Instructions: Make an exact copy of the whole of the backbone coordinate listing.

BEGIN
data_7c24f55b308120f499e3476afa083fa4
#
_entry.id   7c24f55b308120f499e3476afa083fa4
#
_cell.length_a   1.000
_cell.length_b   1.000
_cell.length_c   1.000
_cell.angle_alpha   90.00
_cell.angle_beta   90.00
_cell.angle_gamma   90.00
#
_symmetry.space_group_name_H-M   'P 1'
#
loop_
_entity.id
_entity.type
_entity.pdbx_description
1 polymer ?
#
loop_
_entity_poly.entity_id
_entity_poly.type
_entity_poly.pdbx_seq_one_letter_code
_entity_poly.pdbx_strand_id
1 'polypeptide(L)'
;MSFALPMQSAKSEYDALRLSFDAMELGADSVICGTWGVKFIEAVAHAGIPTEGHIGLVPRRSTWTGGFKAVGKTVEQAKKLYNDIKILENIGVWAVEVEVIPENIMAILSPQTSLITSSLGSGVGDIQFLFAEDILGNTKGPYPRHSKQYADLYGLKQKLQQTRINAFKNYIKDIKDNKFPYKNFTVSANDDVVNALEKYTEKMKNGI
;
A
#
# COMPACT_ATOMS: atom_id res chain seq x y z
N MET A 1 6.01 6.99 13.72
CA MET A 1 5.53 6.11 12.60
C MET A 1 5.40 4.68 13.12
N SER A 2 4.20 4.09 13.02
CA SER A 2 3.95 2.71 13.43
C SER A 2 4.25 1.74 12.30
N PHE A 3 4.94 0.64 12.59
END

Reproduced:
data_7c24f55b308120f499e3476afa083fa4
#
_entry.id   7c24f55b308120f499e3476afa083fa4
#
_cell.length_a   1.000
_cell.length_b   1.000
_cell.length_c   1.000
_cell.angle_alpha   90.00
_cell.angle_beta   90.00
_cell.angle_gamma   90.00
#
_symmetry.space_group_name_H-M   'P 1'
#
loop_
_entity.id
_entity.type
_entity.pdbx_description
1 polymer ?
#
loop_
_entity_poly.entity_id
_entity_poly.type
_entity_poly.pdbx_seq_one_letter_code
_entity_poly.pdbx_strand_id
1 'polypeptide(L)'
;MSFALPMQSAKSEYDALRLSFDAMELGADSVICGTWGVKFIEAVAHAGIPTEGHIGLVPRRSTWTGGFKAVGKTVEQAKKLYNDIKILENIGVWAVEVEVIPENIMAILSPQTSLITSSLGSGVGDIQFLFAEDILGNTKGPYPRHSKQYADLYGLKQKLQQTRINAFKNYIKDIKDNKFPYKNFTVSANDDVVNALEKYTEKMKNGI
;
A
#
# COMPACT_ATOMS: atom_id res chain seq x y z
N MET A 1 6.01 6.99 13.72
CA MET A 1 5.53 6.11 12.60
C MET A 1 5.40 4.68 13.12
N SER A 2 4.20 4.09 13.02
CA SER A 2 3.95 2.71 13.43
C SER A 2 4.25 1.74 12.30
N PHE A 3 4.94 0.64 12.59